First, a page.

Part One: Veterinary canine urolith epidemiology: 1981-2011

Part One: Veterinary canine urolith epidemiology: 1981-2011

Mineral composition trends have been stabilizing in recent years.

The mineral composition of uroliths in dogs has varied in the last three decades. In this article, we evaluate canine uroliths submitted to the Minnesota Urolith Center to determine whether trends during 2011 were different from previous years. We then look at what this information might mean for our patients.

Composition comparison over three decades

Table 1
Overall, data indicate minimal variation in calcium oxalate urolith percentages compared with the recent past (Figure 1). But, over time, a shift in composition has occurred.

Figure 1
In 1981, calcium oxalate was detected in only 5 percent of canine uroliths submitted to the Minnesota Urolith Center, whereas struvite was detected in 78 percent of canine uroliths. At that time, canine calcium oxalate uroliths were considered to be rare. During subsequent years, canine calcium oxalate uroliths were thought to be associated with trends similar to those that we have documented in cats. As with cats, during the past 30 years, there has been a substantial increase in calcium oxalate uroliths (42 percent) and a substantial decrease in struvite (also called magnesium ammonium phosphate) uroliths (39 percent) (see Table 1 and Figures 1–4).

Possible causes of this decline in the frequency of naturally occurring struvite uroliths and a reciprocal increase in calcium oxalate uroliths include:

1. Widespread use of a calculolytic food designed to dissolve sterile struvite uroliths

2. Widespread use of maintenance and prevention foods modified to minimize struvite crystalluria—some dietary risk factors that decrease the risk of struvite uroliths increase the risk of calcium oxalate uroliths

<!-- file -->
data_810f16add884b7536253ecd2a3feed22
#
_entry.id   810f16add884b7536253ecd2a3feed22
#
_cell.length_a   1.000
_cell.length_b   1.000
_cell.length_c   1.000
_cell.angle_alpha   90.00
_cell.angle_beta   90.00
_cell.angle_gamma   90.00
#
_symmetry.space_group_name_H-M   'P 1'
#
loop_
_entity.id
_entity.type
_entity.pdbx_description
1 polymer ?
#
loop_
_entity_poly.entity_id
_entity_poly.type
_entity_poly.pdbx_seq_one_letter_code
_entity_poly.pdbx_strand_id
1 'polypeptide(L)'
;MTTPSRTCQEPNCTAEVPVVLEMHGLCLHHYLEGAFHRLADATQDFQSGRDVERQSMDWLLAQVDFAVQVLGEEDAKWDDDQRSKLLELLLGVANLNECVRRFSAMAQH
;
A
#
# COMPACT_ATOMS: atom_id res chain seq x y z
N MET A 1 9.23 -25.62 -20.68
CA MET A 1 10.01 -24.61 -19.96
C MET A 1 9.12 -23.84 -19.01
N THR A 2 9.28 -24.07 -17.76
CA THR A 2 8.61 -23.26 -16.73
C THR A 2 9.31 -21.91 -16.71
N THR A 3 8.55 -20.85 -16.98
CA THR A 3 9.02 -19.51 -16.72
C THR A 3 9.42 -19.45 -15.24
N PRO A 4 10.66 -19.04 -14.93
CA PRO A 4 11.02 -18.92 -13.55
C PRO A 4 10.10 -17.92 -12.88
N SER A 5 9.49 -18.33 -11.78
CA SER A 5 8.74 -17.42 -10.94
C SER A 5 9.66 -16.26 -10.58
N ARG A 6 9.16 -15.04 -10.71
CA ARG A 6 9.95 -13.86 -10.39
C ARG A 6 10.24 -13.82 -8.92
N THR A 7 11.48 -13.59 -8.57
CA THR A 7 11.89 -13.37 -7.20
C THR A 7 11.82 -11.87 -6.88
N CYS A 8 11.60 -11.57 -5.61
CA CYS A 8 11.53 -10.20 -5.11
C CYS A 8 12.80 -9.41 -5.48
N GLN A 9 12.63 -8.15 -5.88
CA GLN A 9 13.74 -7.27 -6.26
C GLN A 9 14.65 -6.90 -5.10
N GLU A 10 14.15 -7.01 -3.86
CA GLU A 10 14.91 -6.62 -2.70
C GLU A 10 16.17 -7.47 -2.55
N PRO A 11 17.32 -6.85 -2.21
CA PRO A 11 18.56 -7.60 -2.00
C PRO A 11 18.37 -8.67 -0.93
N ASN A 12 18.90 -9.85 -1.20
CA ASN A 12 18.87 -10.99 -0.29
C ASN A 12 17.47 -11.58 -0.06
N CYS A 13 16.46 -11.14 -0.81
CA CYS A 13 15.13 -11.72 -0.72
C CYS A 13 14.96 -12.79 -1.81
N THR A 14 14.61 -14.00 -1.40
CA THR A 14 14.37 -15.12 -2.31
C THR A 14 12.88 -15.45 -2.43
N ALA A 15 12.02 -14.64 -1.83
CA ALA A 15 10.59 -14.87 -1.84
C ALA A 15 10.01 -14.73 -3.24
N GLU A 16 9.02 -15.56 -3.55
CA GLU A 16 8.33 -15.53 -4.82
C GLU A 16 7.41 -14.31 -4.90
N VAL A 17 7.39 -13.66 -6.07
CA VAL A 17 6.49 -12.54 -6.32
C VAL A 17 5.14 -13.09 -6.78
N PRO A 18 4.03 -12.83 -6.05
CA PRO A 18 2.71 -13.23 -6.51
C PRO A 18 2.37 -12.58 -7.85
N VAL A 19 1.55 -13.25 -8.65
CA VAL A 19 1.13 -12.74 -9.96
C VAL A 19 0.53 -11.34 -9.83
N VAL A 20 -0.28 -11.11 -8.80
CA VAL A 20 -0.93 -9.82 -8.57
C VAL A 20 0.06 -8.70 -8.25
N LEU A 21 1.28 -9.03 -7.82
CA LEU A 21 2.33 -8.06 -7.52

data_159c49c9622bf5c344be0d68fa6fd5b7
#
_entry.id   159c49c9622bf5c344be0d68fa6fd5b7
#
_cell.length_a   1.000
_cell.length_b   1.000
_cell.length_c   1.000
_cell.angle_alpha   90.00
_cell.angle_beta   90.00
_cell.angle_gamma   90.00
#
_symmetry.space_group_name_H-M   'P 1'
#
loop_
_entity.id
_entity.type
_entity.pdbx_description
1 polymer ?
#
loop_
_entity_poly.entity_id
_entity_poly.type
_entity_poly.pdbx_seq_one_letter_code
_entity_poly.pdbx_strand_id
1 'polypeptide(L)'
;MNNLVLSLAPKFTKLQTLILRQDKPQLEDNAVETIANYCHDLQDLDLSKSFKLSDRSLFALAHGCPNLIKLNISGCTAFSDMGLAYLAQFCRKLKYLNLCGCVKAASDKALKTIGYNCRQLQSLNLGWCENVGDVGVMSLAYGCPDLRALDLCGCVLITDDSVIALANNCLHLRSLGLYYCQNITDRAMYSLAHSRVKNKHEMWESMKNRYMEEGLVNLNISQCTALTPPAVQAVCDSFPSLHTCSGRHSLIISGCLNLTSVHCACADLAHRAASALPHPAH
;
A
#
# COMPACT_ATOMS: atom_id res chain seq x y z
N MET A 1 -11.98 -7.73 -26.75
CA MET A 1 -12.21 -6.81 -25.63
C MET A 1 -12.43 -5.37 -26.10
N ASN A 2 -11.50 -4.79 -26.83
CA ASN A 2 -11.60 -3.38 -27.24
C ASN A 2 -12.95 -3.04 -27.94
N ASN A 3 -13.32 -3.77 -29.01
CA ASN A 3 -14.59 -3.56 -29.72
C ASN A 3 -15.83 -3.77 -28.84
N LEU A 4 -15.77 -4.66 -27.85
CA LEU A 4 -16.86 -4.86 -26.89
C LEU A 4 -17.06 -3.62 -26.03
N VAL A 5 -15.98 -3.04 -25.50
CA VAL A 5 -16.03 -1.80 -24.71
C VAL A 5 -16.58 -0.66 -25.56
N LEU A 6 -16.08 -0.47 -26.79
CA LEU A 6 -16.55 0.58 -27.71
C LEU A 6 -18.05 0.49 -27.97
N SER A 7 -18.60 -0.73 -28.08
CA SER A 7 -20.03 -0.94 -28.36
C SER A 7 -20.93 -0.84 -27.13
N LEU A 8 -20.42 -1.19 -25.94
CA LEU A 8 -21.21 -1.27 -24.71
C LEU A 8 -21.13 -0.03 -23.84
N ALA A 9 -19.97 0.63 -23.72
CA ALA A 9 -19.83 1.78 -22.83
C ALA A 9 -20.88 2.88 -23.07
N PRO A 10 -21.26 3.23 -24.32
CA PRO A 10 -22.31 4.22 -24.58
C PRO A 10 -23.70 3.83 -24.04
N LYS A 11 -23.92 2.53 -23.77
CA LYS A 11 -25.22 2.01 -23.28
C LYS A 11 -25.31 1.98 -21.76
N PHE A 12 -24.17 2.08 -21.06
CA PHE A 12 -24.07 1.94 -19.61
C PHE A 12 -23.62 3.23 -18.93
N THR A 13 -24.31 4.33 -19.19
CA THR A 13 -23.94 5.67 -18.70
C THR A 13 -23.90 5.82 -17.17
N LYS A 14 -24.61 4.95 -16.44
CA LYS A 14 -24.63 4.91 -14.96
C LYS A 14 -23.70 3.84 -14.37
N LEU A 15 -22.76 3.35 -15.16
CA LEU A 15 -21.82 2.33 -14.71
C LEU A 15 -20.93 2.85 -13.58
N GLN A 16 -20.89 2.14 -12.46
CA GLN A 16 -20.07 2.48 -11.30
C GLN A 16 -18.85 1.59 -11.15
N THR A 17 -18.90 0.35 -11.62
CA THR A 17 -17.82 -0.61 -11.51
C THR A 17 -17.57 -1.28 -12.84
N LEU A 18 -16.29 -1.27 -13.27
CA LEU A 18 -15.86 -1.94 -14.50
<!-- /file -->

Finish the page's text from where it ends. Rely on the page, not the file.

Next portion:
3. Inconsistent follow-up evaluation of efficacy of dietary management protocols by urinalysis and radiography.

Likewise, the probability that > 95 percent of the canine struvite uroliths submitted to our center were induced by microbes that produced urease-producing enzymes, while < 95 percent of the feline uroliths were not associated with urease-positive microbes, is problematic. A hypothesis that might explain, at least in part, the trend toward increased calcium oxalate occurrence in both groups is the treatment of canine infection-induced uroliths with an appropriate diet and antimicrobial drugs and the treatment of sterile feline uroliths with an appropriate diet.

Therapeutic implications

Figure 2
Being aware that infection-induced struvite is a major mineral type in dogs and sterile struvite is a predominate mineral type in cats—and that the cause of sterile struvite and infection-induced struvite is different—is helpful when formulating therapeutic plans.

Figure 3
An appropriate antimicrobial agent and an appropriate diet (e.g., Prescription Diet s/d Canine canned—Hill's Pet Nutrition) are required to consistently induce dissolution of infection-induced uroliths in dogs, while preventing urinary tract infections is essential to minimize the recurrence of infection-induced uroliths. A special diet is not necessary. Consumption of an appropriate diet is usually effective in dissolving and minimizing the recurrence of sterile struvite uroliths.